The Big Boy President Wore a Big Boy Mask And Now the Election Is Over, Aides Say

This is the sort of positive reinforcement people use on dogs.

President Donald Trump wears a mask as he walks down the hallway during his visit to Walter Reed National Military Medical Center in Bethesda, Md., Saturday, July 11, 2020. (AP Photo/Patrick Semansky)

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“They said this day would never come”—Barack Obama once said that, referring to his historic victory in the 2008 Iowa caucuses. But I also said it—aloud to myself, when I saw this photo of President Donald Trump wearing a mask on a visit to Walter Reed Army Medical Center on Saturday:

For months, the Centers for Disease Control and Prevention and state and local governing bodies have advised Americans to wear masks indoors and in situations where social distancing is impossible, in order to slow the spread of Coronavirus. But Trump has made a point of not wearing one (and of not social-distancing, for that matter). Unlike you, he gets tested regularly, as do those around him, but—like Gerald Ford getting his flu shot—it’s the symbolism that matters as much as anything.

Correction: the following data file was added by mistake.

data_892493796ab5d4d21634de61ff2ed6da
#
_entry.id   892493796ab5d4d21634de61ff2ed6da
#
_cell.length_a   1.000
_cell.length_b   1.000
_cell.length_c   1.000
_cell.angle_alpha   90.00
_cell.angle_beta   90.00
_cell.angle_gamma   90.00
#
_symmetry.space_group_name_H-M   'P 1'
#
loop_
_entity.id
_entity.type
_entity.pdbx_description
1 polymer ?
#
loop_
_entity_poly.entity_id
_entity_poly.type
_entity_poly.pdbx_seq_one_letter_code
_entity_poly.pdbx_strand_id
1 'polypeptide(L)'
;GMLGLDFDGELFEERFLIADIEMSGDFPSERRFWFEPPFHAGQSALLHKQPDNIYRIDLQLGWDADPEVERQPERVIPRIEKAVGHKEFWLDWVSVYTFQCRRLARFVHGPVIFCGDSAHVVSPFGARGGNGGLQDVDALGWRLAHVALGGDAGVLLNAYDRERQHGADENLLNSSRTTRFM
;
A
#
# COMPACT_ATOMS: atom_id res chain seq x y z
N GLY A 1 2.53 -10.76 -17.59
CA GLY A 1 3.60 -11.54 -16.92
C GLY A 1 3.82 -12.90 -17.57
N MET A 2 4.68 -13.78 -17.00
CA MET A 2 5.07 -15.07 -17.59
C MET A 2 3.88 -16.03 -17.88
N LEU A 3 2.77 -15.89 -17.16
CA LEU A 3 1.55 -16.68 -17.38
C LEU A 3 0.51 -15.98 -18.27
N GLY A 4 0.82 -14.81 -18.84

One might think wearing a mask in front of photographers for the first time in July would be a source of tremendous embarrassment, like realizing 40 minutes into your commute that you are not wearing pants. CNN reported that Trump’s aides had spent months trying to convince him to wear a mask. But when the first images dropped, Trump’s campaign orbit was on-message: He looks totally badass. And also: the presidential election is now over.

 

This is like putting up a huge sign on the White House lawn that says “Days Without an Accident: 1.” Congrats to the Big Boy president! The president’s most loyal supporters are treating “the president following his government’s own guidelines on the plague” like proud parents of a toddler who just cursed for the first time. This is the sort of positive reinforcement people use on dogs. There might well be some truth to the idea that Trump wearing a mask four months into a pandemic that has killed nearly 140,000 Americans will effectively settle the election. But it might not be the outcome they want.

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